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DOD Reduces On-Base Child Care Fees for Military Families

An adult smiles as children play with toys.
Play Time
A child development center staff member cares for children at Buckley Space Force Base, Colo., Feb. 2, 2023.
Photo By: Craig Z. Rodarte, Air Force
VIRIN: 230202-F-YR245-1222Y

The Defense Department is focused on making quality child care options affordable for military families as officials continue to prioritize initiatives to take care of those who serve.   

Earlier this month the department implemented its new fee schedule for on base child care designed to reduce fees for lower income military families while maintaining high quality care at DOD child development centers around the world.    

Chad Sheldon, DOD's associate director for child and youth programs policy, said the driver behind this year's fee change was "to make the child care fees more equitable and more affordable, specifically for those families with the greatest economic need."  

A board displaying magnetic letters is photographed.
Magnetic alphabet letters are displayed on a dry-erase board during the reveal of a new child care facility at Osan Air Base, South Korea, Feb. 6, 2023.
Photo By: Air Force Staff Sgt. Tristan Truesdell
VIRIN: 230206-F-BG120-0013Y

"We wanted to be able to reduce the percentage of income that they're paying for child care and balance that across our fee schedule," he said.   

The reduction in the basic weekly rate for on base child care is applied across several tiers under the new structure, as determined by military families' total family income: 

  • Those with a total family income of $45,000 will pay a basic weekly rate of $54, down from $82 under the previous fee schedule. 
  • Those with a total family income of $65,000 will pay a basic weekly rate of $74, down from $121 under the previous fee schedule.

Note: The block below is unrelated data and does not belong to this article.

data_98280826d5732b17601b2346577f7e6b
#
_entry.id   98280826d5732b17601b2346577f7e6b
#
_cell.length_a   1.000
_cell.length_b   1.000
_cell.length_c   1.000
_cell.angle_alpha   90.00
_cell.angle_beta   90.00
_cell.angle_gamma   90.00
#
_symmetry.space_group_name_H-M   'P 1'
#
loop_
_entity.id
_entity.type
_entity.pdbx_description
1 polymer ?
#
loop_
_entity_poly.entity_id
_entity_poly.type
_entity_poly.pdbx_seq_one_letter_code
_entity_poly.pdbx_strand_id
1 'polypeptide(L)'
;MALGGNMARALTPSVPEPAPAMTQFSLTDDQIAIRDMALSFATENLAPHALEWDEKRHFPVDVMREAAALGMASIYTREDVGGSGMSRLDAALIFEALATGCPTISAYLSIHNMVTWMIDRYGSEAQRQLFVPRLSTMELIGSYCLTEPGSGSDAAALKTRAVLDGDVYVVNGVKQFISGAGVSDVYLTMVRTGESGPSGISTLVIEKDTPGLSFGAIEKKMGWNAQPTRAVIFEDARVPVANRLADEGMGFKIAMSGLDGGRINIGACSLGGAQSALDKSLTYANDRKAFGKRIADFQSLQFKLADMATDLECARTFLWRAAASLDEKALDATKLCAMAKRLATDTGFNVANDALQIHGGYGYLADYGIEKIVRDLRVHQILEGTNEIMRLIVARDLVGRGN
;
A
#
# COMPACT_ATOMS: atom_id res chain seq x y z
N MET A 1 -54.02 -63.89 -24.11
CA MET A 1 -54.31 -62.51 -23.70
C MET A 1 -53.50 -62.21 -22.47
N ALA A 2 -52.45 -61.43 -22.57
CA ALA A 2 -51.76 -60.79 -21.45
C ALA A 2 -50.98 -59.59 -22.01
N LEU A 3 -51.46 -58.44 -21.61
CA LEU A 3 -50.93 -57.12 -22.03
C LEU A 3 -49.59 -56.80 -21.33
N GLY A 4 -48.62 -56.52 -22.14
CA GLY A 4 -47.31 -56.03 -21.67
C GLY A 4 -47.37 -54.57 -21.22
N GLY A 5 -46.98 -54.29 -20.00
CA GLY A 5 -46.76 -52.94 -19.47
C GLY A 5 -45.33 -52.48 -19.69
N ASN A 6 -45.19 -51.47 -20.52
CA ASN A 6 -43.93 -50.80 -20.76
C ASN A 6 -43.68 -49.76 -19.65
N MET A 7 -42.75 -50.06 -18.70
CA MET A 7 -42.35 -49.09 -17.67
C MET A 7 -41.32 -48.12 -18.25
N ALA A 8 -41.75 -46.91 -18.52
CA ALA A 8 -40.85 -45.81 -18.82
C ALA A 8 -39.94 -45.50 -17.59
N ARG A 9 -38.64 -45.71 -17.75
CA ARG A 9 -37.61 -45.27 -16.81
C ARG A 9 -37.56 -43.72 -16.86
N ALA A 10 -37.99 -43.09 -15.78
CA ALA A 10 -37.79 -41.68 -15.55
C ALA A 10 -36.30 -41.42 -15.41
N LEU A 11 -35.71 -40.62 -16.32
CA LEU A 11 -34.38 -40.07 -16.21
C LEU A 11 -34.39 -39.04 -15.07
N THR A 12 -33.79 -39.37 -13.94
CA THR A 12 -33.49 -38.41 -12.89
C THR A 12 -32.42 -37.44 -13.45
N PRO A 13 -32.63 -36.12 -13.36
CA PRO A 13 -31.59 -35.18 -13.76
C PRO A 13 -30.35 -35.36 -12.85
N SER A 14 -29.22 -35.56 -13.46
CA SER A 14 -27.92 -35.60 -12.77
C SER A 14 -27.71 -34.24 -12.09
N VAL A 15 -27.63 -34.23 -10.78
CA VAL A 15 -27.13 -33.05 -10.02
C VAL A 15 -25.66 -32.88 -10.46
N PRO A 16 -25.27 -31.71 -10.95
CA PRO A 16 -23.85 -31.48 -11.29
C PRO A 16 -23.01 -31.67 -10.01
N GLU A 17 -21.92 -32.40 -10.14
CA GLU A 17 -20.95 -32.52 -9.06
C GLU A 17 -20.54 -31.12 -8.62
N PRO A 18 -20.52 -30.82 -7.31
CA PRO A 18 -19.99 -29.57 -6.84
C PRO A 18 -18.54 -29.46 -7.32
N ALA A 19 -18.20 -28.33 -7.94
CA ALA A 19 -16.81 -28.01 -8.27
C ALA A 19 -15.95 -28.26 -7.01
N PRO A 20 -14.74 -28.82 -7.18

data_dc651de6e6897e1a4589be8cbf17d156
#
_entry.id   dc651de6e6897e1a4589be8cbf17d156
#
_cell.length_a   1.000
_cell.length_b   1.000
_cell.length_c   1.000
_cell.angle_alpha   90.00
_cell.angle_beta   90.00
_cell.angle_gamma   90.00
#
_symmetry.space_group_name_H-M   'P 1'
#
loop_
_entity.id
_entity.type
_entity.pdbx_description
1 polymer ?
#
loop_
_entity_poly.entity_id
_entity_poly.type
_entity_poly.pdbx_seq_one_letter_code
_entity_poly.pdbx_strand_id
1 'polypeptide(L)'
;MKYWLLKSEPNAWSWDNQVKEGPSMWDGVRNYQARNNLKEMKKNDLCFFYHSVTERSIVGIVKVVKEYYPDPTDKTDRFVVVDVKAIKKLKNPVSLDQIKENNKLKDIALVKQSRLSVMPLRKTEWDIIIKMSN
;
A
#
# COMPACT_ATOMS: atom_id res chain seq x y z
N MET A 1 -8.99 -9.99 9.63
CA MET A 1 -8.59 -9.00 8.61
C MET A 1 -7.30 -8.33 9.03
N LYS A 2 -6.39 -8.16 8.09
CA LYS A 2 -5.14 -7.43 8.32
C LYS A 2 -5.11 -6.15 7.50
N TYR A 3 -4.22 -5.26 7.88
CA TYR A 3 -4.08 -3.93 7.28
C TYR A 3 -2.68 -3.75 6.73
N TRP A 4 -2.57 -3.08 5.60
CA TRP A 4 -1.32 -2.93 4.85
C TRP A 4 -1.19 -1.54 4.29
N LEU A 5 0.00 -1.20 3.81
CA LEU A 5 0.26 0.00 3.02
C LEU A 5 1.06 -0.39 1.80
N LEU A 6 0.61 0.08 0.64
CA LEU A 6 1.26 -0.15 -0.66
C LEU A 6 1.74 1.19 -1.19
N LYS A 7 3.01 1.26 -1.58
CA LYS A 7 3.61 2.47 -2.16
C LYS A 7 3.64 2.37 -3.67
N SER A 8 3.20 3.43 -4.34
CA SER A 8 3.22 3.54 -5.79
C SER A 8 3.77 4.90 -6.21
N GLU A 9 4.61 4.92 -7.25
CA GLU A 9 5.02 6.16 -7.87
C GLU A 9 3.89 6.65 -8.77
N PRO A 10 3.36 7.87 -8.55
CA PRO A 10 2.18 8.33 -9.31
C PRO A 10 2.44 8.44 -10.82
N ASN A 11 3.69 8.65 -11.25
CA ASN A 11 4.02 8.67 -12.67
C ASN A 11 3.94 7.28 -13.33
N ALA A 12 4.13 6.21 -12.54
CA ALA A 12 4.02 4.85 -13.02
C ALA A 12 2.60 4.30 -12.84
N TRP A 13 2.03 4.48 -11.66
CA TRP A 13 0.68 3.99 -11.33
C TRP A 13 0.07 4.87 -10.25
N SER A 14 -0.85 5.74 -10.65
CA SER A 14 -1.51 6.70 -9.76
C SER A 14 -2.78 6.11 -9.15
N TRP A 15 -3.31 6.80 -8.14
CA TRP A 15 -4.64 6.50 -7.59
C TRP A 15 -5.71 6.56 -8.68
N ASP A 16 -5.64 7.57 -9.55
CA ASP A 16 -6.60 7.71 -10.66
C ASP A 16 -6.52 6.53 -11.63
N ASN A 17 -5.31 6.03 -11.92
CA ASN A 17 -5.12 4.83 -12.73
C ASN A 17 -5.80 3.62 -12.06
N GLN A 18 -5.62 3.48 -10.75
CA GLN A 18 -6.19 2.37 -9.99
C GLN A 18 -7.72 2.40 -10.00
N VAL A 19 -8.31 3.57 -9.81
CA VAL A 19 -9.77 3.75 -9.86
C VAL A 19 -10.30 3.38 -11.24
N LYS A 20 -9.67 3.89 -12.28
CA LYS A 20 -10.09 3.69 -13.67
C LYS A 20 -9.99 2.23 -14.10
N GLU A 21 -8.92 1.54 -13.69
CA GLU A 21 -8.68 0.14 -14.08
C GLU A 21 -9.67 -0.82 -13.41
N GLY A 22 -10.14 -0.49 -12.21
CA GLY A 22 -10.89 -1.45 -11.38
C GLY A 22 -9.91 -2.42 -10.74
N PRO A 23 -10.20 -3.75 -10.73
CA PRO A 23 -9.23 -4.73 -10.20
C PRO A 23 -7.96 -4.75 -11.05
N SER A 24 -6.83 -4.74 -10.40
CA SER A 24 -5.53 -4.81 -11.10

• Those with a total family income of $90,000 will pay a basic weekly rate of $104, down from $143 under the previous fee schedule. 
  • Those with a total family income of $115,000 will pay a basic weekly rate of $138, down from $154 under the previous fee schedule.   

Sheldon said child care can be a major expense for new families who are typically still in the early stages of their careers and not at the peak of their earning potential.   

"By making these adjustments to our fees, our intent is that they're going to have more money in their pocket to cover additional expenses – food, diapers, all those things that come along with being a parent as well," he said.   

President Joe Biden and First Lady Dr. Jill Biden have made reducing child care costs for military families a key focus of the Biden-Harris administration.   

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Child Development Program Fees
Child Development Program Fees
Photo By: DOD
VIRIN: 240216-D-D0439-102

The new fee structure follows Biden's executive order in April directing the DOD to improve child care affordability on military installations.   

Secretary of Defense Lloyd J. Austin III has prioritized efforts to strengthen support for DOD personnel and family members under his "Taking Care of Our Service Members and Families" initiative.   

Improving access to child care is a key part of that effort.    

The DOD operates one of the largest employer-sponsored child care programs in the U.S., serving more than 160,000 children every year, according to 2022 figures.   

An adult reads a book to a group of children.
Lenese Rogers reads a story to a group of children at a child development center on Peterson Space Force Base, Colo., Nov. 9, 2023.
Photo By: Space Force Airman 1st Class Justin Todd
VIRIN: 231109-X-JC347-1002Y

"Our service members matter," Sheldon said. "Their families matter. And certainly we have a vested interest in children and youth. Our mission is a really important one and one that we take seriously."  

He said child care providers and child development center staff throughout DOD, take their mission to serve the children of military families to heart.   

"I hope that service members know that their well-being and their family's well-being is something that is critically important to us," he said. 

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